Opal and pink tourmaline are the birthstones for October. The main birthstone, tourmaline, is one of the few stones that can be found in practically every color, making it a rare gem. Some pink tourmalines are as clear as diamonds in clarity! Opals, on the other hand, are unique in their own right. Opal patterns have their own descriptive terminology since they are so distinctive. Opals are the most distinctively individual gems. The most fragile gemstones worn frequently are opals, which need specific maintenance.
Why Does October have two Birthstones?
The National Association of Jewelers decided to compile a list of acceptable birthstones for each month in 1952 in an effort to standardize the birthstones. That last has since been modified over time to match adjustments in fashion trends and stone supply. In the instance of October, there were concerns raised regarding the durability of the opal and it was thought by many to be excessively feminine in look. To add tourmaline to the mix, the association made this decision. More recently, it was determined that opal and pink tourmaline would be the birthstones for October.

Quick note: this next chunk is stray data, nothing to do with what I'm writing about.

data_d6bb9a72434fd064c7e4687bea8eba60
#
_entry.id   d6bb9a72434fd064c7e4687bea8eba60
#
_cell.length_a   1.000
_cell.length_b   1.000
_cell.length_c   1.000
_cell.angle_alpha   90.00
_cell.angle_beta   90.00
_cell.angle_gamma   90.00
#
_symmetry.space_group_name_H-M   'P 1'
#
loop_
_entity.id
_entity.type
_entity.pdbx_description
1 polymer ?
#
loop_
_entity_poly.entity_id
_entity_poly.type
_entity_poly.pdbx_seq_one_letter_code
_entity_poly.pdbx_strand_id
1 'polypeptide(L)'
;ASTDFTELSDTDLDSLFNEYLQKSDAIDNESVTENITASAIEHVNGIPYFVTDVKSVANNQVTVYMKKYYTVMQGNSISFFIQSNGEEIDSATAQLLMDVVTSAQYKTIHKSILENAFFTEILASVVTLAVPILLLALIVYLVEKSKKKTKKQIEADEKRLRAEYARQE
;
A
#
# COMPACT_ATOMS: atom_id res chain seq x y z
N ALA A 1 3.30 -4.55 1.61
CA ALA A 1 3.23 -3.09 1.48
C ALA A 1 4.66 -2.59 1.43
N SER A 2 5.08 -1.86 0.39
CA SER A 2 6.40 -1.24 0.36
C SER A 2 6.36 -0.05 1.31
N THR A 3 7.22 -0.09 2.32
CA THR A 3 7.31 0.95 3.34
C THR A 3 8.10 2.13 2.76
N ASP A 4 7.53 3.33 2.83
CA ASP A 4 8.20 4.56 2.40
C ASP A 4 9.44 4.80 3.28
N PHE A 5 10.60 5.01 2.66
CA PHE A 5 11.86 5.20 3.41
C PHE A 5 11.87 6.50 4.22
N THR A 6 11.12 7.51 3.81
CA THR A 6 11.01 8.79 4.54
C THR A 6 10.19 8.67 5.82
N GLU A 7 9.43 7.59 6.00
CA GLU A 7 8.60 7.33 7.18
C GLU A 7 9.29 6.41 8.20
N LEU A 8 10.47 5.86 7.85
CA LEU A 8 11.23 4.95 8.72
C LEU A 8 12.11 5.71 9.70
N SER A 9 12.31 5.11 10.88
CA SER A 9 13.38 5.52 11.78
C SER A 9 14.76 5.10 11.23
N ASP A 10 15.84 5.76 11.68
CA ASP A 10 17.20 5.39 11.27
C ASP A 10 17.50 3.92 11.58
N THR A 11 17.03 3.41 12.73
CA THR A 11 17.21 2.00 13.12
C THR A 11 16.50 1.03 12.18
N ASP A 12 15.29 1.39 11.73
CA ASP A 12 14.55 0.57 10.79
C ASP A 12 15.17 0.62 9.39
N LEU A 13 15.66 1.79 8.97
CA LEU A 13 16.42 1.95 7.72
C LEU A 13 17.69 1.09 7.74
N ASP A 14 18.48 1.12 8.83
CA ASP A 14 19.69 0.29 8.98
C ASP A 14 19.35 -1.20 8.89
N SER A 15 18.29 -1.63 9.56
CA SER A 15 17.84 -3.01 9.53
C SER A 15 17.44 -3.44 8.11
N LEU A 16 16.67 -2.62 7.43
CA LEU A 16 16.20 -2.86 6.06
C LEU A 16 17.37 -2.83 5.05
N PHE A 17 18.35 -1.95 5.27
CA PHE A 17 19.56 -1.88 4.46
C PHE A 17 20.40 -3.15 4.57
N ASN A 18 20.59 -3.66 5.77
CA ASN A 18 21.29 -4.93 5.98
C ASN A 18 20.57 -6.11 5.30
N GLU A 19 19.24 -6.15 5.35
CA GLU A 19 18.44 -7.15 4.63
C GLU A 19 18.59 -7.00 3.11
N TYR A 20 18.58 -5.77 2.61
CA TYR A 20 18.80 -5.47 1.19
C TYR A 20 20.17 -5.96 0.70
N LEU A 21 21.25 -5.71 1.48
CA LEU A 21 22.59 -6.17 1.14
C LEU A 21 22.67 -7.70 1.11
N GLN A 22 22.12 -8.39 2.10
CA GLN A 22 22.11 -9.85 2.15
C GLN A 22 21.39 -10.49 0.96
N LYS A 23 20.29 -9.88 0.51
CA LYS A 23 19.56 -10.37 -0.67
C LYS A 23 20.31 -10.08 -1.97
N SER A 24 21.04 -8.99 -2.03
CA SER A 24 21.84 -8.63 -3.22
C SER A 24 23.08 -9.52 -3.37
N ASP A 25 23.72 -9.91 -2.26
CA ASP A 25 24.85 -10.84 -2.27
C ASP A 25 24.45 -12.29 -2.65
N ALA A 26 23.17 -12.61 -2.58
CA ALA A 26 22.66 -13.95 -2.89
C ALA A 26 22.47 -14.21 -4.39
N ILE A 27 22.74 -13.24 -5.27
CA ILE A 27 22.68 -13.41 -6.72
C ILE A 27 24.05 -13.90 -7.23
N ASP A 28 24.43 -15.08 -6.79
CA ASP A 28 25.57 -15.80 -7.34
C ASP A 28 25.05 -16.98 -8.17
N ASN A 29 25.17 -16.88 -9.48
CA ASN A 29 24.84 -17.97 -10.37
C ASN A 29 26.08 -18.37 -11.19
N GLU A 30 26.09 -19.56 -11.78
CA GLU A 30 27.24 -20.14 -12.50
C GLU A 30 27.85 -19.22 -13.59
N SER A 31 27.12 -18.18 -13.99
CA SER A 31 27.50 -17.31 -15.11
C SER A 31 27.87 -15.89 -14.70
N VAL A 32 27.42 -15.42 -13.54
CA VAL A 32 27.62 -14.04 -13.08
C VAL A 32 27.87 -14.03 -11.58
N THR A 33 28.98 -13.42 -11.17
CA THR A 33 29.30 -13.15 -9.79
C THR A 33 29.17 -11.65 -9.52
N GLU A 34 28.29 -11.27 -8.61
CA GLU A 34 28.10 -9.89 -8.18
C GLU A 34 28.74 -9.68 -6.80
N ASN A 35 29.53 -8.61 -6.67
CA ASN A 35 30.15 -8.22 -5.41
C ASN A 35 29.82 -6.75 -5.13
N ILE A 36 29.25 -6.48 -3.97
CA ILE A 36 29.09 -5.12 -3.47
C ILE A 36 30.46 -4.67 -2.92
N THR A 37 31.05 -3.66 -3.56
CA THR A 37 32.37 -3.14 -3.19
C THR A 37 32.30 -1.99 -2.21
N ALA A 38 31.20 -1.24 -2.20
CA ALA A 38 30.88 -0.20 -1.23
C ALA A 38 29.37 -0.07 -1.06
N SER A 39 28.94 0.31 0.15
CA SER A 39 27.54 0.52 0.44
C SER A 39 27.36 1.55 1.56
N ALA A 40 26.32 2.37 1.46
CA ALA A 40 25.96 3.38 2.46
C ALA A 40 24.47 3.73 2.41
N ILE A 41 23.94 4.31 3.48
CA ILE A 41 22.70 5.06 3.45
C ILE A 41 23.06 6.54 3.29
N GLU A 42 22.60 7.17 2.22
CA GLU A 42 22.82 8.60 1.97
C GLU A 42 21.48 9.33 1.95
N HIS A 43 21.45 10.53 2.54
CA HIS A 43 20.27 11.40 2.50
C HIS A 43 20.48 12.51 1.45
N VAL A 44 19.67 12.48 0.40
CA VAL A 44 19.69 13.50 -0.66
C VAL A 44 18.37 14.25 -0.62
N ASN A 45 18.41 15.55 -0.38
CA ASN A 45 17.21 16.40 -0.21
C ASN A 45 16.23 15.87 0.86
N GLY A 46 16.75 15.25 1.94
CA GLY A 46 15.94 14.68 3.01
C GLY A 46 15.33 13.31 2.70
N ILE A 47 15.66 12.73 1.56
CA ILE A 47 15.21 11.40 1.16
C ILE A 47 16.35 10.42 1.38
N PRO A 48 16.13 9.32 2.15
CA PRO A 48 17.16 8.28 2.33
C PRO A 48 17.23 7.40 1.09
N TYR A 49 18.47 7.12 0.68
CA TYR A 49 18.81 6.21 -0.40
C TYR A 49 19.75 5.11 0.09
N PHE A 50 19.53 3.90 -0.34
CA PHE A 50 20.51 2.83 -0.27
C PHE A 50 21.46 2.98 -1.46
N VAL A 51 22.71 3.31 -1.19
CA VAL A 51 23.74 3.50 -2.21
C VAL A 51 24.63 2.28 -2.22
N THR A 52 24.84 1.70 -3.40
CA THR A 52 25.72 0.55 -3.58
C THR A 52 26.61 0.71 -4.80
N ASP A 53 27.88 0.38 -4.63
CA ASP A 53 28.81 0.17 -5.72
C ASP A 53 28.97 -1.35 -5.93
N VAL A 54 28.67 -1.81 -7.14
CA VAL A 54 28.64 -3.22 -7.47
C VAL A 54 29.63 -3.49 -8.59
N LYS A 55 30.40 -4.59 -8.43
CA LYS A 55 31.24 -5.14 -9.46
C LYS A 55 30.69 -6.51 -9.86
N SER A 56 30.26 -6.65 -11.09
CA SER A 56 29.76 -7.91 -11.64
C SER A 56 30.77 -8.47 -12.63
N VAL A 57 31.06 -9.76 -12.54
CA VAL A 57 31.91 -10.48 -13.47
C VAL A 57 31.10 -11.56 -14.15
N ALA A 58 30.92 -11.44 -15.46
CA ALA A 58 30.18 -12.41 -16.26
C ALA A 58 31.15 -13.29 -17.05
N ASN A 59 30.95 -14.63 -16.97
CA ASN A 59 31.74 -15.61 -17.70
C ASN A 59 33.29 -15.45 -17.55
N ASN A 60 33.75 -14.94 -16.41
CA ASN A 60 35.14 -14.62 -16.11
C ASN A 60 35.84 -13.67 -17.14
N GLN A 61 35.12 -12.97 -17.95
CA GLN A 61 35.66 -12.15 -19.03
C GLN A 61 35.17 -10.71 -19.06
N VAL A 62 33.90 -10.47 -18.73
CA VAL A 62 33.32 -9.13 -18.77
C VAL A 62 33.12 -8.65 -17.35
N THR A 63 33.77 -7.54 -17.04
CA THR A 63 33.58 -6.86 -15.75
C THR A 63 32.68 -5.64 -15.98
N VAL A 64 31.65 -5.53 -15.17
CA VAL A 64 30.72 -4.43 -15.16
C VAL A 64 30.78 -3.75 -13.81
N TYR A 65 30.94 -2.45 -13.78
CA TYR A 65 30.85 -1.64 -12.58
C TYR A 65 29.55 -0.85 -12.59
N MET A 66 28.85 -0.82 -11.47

What is the October Birthstone Meaning?
The opal, the traditional birthstone for October, is thought to have originated in India (where the first opals were imported to the West), where it was known as upala, or a “precious stone,” in Sanskrit. This was known as opalus in ancient Rome. The majority of opals are prized for their rainbow-hued color shifting, or “play of color.”
The more recent birthstone for October is tourmaline. Due to the frequent presence of several hues in a single crystal, the term is derived from the Sinhalese word toramalli, which means “stone with mixed colors.” Few gems can rival the stunning variety of colors found in tourmaline. Perhaps for this reason, ancient mystics thought that the birthstone for October could stimulate creative expression. There is a color scheme for each mood. The pink and red rubellites, the emerald green “chrome tourmalines, and the neon green and blue-to-violet “paraba tourmalines are among the most well-liked varieties.
What Color is the October Birthstone?